I was diagnosed with epilepsy at age six and had refractory complex partial seizures for decades. After trying 17 different medications, I finally agreed to my neurologist’s terrifying suggestion of elective brain surgery at age 47. I was a parent to seven and five-year-old children and had approximately seven seizures per month. Risks to their well-being and Sudden Unexpected Death due to Epilepsy (SUDEP) gave me the courage for the surgery.
On April 29, 2014, I had a right temporal lobectomy. The neurosurgeon removed the kiwi-sized seizure-triggering portion of my brain. Although the operation led to some life-threatening complications and a subsequent second brain surgery, it was ultimately successful. I’ve been seizure-free for almost seven years. The surgeries were worth the difficult journey.
Managing my seizures and post-surgery recoveries taught me so much about ensuring we get the best care possible from our doctors. Try to get a neurologist who is also an epileptologist, as that person will have the most in-depth information about your condition. This is critical for epilepsy patients, especially those with refractory seizures. Never go to your appointment empty-handed. Bring a list of questions about your epilepsy symptoms and information about your seizure patterns, triggers, and medication side effects. Sharing that information with your neurologist will help them make the most informed decisions about your medical care.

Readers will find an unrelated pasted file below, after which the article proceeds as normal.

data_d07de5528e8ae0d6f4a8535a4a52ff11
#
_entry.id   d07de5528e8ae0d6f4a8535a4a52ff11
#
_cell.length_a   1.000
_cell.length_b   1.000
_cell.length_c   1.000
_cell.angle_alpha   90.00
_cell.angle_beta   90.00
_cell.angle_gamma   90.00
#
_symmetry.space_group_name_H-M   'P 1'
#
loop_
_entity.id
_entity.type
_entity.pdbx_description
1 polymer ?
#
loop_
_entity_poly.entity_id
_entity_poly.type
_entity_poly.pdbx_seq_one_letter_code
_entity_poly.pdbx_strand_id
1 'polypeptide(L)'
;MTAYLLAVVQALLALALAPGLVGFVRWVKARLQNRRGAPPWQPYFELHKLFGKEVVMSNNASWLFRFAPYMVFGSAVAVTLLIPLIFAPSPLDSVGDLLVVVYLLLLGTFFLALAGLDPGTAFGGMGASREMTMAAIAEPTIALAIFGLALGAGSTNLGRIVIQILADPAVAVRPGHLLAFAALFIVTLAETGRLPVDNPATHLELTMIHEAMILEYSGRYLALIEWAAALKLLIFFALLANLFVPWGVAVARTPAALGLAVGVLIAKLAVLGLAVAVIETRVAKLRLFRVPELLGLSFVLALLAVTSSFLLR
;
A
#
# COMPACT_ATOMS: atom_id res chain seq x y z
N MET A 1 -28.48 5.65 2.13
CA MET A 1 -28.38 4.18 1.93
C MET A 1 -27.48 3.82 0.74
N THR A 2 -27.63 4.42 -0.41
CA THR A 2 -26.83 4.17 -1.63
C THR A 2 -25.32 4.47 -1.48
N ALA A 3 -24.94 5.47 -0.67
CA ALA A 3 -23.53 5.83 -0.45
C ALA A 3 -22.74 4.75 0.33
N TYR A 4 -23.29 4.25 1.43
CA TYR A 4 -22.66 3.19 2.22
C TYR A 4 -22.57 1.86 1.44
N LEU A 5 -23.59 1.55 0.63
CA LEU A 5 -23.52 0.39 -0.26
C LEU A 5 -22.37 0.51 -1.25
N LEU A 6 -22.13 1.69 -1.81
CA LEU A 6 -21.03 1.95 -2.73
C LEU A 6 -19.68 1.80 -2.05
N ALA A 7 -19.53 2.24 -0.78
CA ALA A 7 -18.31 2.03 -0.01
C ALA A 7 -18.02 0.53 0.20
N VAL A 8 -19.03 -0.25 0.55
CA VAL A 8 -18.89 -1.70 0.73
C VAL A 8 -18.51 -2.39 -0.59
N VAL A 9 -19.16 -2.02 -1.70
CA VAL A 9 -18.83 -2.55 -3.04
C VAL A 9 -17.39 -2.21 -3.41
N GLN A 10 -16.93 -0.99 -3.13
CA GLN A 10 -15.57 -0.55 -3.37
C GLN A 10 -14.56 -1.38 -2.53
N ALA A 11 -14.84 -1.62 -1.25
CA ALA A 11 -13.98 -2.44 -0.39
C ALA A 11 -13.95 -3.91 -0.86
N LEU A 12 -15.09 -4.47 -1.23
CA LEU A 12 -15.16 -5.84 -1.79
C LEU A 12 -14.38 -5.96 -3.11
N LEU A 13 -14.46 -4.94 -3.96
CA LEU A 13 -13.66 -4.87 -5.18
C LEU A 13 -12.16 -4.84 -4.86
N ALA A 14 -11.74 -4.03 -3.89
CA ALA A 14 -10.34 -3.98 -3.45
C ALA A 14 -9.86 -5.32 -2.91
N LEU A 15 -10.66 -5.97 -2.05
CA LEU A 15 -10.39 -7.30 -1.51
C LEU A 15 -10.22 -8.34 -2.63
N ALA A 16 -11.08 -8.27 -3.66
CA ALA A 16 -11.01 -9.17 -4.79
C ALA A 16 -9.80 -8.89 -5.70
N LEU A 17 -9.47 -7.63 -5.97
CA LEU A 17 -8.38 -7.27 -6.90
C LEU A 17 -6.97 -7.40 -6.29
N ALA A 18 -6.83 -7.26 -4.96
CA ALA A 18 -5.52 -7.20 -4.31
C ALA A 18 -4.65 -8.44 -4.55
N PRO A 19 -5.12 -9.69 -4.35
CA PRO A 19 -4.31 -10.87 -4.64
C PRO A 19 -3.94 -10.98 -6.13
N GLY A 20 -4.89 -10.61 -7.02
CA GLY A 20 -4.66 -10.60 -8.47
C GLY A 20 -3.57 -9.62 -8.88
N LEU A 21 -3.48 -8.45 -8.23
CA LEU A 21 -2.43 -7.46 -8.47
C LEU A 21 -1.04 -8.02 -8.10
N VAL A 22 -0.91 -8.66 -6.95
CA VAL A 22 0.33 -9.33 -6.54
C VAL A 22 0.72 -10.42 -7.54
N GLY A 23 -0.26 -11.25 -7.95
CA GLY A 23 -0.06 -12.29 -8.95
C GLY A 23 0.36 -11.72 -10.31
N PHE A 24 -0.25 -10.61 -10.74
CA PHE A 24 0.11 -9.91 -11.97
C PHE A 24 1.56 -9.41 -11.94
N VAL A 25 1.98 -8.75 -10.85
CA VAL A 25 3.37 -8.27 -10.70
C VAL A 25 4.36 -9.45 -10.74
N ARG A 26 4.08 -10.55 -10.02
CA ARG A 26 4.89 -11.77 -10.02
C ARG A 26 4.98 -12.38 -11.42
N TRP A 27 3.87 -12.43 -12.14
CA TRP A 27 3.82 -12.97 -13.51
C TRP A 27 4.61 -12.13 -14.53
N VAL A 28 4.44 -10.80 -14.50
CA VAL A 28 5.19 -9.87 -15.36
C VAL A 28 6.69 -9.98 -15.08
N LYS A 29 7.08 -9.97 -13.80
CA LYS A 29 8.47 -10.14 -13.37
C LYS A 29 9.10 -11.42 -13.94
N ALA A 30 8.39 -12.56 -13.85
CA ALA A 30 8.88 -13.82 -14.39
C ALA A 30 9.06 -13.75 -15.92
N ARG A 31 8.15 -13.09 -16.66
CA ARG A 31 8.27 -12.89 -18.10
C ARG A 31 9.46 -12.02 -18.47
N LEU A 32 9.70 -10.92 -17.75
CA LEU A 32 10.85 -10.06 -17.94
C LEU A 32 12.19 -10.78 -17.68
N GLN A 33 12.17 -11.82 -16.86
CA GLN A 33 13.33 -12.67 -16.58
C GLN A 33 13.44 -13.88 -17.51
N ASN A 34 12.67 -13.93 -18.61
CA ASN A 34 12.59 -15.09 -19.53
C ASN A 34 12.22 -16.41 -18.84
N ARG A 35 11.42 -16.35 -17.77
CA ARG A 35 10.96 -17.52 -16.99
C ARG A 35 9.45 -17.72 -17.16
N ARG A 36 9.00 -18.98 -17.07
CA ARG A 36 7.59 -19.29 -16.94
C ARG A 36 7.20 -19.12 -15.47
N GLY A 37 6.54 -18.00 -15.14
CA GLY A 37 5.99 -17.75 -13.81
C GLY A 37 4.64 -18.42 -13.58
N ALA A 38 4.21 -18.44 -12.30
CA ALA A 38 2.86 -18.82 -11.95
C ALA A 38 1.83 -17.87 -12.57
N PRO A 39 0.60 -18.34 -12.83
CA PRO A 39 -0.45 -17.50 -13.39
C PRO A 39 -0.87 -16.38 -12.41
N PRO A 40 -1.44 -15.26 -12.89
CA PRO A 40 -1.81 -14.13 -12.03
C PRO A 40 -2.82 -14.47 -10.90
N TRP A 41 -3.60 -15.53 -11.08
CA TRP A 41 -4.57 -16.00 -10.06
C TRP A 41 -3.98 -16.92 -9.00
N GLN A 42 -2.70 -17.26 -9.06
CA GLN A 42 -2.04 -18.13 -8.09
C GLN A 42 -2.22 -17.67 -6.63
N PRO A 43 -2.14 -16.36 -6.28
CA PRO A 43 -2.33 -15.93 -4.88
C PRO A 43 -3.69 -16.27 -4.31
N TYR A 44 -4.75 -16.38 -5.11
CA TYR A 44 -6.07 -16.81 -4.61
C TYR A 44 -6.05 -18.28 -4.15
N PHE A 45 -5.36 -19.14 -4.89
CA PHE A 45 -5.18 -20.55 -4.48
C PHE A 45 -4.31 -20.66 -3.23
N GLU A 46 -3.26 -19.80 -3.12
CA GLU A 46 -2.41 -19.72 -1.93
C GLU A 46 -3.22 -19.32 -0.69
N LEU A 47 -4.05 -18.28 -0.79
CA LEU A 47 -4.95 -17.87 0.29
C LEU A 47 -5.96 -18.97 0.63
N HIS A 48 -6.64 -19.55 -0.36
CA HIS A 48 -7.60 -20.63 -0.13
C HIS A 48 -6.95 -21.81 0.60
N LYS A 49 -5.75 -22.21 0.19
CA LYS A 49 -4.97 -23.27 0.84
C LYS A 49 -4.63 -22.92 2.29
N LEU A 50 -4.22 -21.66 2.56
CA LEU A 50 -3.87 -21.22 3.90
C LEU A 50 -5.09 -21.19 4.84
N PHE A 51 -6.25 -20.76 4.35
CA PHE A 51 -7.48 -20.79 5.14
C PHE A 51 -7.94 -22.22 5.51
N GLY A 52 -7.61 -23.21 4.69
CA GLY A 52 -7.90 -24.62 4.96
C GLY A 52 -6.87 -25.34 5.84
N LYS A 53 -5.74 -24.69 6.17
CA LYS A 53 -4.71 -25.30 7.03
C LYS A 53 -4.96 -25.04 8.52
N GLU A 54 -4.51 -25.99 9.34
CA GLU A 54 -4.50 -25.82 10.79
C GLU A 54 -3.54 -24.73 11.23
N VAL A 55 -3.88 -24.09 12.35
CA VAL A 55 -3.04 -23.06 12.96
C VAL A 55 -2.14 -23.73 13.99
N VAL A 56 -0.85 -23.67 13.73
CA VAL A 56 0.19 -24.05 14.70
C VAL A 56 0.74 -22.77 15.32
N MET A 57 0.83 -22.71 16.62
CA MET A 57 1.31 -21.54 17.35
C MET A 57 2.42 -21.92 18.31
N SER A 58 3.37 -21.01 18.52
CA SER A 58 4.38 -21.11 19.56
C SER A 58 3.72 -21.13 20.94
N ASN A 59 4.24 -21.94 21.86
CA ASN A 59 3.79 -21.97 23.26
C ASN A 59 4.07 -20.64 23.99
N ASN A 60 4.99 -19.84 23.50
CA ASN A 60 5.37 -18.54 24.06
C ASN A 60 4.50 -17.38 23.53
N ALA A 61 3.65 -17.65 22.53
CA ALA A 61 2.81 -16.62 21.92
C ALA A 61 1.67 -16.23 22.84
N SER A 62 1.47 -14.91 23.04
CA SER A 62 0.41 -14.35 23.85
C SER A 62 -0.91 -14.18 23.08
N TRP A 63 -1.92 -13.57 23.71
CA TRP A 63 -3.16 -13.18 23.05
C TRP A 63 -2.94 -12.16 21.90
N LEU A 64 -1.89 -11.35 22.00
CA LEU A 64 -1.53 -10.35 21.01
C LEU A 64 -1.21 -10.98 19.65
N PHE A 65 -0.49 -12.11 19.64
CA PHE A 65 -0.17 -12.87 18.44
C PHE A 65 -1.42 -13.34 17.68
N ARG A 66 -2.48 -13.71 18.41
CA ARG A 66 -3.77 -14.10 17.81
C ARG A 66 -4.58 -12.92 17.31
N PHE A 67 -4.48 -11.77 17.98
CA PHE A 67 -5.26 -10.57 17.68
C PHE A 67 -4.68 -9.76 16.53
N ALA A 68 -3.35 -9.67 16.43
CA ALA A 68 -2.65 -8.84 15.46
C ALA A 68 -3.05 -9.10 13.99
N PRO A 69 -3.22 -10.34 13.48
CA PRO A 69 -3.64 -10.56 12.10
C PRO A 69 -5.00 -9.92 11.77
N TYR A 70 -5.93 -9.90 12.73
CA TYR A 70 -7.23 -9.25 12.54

Managing others’ reactions to my seizures for decades also taught me a lot. Having and witnessing seizures are both scary. I worked full-time as a grant writer until I had children. In my experience, my colleagues’ fears sometimes led to inappropriate, discriminatory responses. I lost out on multiple job opportunities due to my epilepsy; unfortunately, this is not uncommon. I relied on the Americans with Disabilities Act to fight the most glaring discrimination situation, and although this was a grueling experience, I was successful.
I consider myself an Epilepsy Warrior. Now that I no longer have seizures, I have made it a personal goal to raise awareness about epilepsy and patient self-advocacy. I have a website where I try to blog about issues relevant to those who have epilepsy. I have written a memoir outlining my journey, and my goal is to have it published during National Epilepsy Awareness Month in 2023. I hope that people with epilepsy – and their caregivers and friends - find my story informative and helpful.